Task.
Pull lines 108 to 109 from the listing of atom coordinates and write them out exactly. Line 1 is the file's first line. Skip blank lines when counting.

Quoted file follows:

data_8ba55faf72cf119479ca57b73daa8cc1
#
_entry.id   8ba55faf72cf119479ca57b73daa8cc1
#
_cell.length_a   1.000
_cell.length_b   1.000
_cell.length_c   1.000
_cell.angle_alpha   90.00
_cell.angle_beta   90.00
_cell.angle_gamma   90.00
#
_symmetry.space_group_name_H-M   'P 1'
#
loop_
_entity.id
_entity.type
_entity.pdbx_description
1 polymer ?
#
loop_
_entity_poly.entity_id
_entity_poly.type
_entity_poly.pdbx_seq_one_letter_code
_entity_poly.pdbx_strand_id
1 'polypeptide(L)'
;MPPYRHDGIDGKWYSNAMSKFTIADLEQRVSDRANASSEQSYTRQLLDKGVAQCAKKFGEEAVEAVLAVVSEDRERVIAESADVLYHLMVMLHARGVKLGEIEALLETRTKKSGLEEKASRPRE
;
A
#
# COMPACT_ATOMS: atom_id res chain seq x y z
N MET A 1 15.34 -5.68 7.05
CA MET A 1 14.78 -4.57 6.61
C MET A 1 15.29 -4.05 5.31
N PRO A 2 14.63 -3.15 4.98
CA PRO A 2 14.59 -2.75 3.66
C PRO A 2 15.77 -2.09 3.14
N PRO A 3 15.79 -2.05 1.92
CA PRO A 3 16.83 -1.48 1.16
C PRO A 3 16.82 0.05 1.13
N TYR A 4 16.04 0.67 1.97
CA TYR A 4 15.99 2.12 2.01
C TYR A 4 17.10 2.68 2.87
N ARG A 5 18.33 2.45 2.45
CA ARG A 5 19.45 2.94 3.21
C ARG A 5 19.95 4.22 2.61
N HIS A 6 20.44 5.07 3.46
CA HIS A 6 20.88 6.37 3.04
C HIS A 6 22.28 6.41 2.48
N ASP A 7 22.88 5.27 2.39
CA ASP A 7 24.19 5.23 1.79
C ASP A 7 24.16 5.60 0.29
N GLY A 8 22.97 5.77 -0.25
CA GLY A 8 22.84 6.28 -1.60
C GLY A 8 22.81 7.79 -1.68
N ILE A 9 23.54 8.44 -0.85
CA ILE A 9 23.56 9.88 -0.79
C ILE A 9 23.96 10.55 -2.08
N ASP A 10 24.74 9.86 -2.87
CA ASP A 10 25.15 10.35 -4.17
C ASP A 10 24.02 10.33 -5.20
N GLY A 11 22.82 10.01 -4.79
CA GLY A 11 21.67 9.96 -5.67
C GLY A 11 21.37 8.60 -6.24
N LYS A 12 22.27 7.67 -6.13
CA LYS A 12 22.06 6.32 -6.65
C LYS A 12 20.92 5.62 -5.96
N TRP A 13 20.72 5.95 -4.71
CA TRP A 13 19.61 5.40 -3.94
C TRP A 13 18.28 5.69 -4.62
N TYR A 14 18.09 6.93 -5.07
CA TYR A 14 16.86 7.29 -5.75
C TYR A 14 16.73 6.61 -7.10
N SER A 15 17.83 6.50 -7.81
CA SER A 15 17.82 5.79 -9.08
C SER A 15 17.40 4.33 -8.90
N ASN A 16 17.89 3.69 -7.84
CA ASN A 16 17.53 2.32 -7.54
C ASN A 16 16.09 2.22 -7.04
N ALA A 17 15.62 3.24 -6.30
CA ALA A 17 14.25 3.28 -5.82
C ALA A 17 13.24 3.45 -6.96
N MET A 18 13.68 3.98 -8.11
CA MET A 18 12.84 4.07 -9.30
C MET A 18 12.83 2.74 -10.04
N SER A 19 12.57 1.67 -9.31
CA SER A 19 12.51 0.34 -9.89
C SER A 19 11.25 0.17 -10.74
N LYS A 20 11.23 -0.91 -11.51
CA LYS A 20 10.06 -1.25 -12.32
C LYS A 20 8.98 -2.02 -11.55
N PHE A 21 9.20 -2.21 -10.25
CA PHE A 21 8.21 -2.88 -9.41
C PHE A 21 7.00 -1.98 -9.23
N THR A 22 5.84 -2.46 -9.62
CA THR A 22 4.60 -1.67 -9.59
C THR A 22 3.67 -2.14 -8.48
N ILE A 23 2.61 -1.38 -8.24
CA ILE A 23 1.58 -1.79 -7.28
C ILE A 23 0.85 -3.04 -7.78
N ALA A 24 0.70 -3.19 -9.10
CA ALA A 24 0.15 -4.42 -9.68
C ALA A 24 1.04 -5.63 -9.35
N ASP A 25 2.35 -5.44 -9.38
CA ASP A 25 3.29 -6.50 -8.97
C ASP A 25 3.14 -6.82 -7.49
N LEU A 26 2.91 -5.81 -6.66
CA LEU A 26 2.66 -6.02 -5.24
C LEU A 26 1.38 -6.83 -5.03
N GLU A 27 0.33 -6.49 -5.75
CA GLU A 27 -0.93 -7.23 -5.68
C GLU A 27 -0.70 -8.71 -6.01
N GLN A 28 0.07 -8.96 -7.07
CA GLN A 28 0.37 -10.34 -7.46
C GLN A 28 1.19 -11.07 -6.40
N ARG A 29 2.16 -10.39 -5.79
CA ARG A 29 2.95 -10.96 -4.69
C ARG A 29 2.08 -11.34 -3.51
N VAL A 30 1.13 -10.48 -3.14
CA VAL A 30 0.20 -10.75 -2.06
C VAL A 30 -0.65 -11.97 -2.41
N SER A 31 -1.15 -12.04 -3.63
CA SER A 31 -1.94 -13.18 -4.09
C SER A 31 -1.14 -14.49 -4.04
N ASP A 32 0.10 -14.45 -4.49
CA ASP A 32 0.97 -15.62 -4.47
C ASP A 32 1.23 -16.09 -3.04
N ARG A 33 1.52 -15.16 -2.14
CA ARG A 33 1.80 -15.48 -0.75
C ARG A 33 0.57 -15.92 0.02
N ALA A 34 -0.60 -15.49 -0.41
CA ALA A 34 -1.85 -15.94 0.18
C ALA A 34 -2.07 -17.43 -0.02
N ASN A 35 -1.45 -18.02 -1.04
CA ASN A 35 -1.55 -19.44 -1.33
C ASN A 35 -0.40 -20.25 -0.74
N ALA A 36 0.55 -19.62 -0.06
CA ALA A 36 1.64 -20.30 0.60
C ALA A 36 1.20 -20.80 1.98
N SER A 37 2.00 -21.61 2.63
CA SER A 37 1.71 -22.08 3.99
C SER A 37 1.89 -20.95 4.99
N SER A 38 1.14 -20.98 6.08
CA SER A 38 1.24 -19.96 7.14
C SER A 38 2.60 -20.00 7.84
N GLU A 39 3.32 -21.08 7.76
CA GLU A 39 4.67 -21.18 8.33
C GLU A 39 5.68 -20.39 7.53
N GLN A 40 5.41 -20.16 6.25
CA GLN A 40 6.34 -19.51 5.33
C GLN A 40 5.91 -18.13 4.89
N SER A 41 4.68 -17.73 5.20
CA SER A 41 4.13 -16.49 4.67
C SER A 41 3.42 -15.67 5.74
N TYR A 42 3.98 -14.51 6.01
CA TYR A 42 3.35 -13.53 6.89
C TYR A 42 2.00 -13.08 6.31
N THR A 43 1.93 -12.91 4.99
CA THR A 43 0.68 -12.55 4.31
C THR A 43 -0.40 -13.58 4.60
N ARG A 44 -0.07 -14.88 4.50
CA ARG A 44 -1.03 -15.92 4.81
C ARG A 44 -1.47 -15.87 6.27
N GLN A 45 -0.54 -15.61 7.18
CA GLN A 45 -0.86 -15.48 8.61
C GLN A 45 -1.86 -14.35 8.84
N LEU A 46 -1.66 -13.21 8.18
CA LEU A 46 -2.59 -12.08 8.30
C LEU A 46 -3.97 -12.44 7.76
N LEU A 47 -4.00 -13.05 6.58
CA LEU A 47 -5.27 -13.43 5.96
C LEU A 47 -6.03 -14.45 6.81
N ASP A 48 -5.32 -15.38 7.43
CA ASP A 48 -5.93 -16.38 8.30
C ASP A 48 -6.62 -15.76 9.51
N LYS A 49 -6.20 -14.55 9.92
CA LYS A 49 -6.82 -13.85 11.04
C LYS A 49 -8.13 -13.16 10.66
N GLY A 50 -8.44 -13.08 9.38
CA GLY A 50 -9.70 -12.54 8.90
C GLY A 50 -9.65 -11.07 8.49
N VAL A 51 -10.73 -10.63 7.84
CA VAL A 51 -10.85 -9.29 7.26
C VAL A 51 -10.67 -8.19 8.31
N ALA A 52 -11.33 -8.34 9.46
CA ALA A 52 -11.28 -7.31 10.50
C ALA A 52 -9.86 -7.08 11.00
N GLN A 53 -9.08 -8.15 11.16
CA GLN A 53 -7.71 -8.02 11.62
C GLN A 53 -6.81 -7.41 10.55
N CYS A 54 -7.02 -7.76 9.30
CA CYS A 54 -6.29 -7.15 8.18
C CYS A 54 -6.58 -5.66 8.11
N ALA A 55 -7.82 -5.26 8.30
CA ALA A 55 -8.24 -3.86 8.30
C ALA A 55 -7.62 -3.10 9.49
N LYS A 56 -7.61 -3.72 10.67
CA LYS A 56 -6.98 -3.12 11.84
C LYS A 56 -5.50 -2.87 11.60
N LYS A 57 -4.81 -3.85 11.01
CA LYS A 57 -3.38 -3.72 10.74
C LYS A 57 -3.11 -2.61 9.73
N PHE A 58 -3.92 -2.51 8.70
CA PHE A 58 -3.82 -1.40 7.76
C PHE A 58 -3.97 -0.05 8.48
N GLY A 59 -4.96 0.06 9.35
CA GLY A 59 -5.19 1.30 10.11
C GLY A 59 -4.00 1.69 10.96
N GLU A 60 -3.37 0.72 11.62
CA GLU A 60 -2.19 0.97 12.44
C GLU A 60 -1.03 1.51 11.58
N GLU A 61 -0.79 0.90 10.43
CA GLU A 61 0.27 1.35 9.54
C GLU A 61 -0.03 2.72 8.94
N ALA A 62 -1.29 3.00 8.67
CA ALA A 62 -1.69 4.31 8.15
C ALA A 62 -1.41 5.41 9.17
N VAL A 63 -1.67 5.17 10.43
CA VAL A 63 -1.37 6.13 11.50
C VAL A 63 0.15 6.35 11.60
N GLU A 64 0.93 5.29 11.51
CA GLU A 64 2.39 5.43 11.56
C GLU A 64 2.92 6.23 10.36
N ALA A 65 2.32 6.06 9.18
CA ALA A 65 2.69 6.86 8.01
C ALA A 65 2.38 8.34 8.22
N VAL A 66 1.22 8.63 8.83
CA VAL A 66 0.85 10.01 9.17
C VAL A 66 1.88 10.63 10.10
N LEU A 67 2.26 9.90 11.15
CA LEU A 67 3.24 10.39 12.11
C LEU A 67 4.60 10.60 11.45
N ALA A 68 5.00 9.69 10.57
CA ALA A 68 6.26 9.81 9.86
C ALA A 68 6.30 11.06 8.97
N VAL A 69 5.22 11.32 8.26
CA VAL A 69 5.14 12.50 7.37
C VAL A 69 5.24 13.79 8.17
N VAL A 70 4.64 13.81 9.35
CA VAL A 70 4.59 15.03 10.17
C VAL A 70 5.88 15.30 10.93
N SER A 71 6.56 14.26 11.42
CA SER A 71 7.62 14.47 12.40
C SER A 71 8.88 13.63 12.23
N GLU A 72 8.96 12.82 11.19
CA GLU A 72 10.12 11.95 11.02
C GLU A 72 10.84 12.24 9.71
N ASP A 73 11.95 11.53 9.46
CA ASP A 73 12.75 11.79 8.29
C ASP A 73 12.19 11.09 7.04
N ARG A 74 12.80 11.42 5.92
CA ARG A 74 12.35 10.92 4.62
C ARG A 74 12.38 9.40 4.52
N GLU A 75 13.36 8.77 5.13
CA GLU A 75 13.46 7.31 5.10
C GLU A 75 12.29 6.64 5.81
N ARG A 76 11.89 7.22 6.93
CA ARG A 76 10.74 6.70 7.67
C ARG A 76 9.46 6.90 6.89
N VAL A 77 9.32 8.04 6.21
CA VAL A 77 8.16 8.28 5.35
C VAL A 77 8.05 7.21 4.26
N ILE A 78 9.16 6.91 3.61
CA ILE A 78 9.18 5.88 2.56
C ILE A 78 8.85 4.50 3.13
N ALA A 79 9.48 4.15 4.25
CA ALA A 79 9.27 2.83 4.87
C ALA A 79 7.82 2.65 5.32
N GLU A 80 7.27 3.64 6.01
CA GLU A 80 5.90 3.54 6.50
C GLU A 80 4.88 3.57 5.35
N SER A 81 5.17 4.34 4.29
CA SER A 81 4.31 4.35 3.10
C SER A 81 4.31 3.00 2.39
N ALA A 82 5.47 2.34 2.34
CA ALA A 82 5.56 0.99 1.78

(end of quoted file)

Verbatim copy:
C LEU A 26 1.38 -6.83 -5.03
N GLU A 27 0.33 -6.49 -5.75